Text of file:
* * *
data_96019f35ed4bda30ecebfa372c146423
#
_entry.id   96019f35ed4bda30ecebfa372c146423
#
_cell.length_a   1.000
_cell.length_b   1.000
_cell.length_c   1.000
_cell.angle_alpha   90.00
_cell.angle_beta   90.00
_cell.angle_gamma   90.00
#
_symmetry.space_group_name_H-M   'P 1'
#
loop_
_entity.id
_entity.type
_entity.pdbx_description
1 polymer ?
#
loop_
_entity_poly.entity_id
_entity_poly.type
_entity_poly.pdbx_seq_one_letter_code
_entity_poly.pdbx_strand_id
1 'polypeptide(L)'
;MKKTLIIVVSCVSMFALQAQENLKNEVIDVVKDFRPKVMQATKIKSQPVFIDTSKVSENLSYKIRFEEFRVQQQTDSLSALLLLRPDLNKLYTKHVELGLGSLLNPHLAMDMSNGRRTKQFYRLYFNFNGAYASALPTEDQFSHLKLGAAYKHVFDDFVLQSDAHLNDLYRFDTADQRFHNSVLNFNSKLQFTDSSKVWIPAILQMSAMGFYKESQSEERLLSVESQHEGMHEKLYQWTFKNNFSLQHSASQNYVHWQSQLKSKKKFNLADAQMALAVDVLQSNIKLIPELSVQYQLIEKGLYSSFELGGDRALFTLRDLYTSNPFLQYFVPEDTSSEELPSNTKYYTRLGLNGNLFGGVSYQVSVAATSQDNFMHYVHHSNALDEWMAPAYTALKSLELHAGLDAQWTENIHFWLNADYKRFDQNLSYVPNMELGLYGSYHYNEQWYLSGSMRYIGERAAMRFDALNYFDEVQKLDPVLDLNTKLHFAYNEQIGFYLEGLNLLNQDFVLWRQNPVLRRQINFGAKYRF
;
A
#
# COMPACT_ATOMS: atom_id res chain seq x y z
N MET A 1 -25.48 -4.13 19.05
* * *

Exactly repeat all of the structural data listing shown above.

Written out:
data_96019f35ed4bda30ecebfa372c146423
#
_entry.id   96019f35ed4bda30ecebfa372c146423
#
_cell.length_a   1.000
_cell.length_b   1.000
_cell.length_c   1.000
_cell.angle_alpha   90.00
_cell.angle_beta   90.00
_cell.angle_gamma   90.00
#
_symmetry.space_group_name_H-M   'P 1'
#
loop_
_entity.id
_entity.type
_entity.pdbx_description
1 polymer ?
#
loop_
_entity_poly.entity_id
_entity_poly.type
_entity_poly.pdbx_seq_one_letter_code
_entity_poly.pdbx_strand_id
1 'polypeptide(L)'
;MKKTLIIVVSCVSMFALQAQENLKNEVIDVVKDFRPKVMQATKIKSQPVFIDTSKVSENLSYKIRFEEFRVQQQTDSLSALLLLRPDLNKLYTKHVELGLGSLLNPHLAMDMSNGRRTKQFYRLYFNFNGAYASALPTEDQFSHLKLGAAYKHVFDDFVLQSDAHLNDLYRFDTADQRFHNSVLNFNSKLQFTDSSKVWIPAILQMSAMGFYKESQSEERLLSVESQHEGMHEKLYQWTFKNNFSLQHSASQNYVHWQSQLKSKKKFNLADAQMALAVDVLQSNIKLIPELSVQYQLIEKGLYSSFELGGDRALFTLRDLYTSNPFLQYFVPEDTSSEELPSNTKYYTRLGLNGNLFGGVSYQVSVAATSQDNFMHYVHHSNALDEWMAPAYTALKSLELHAGLDAQWTENIHFWLNADYKRFDQNLSYVPNMELGLYGSYHYNEQWYLSGSMRYIGERAAMRFDALNYFDEVQKLDPVLDLNTKLHFAYNEQIGFYLEGLNLLNQDFVLWRQNPVLRRQINFGAKYRF
;
A
#
# COMPACT_ATOMS: atom_id res chain seq x y z
N MET A 1 -25.48 -4.13 19.05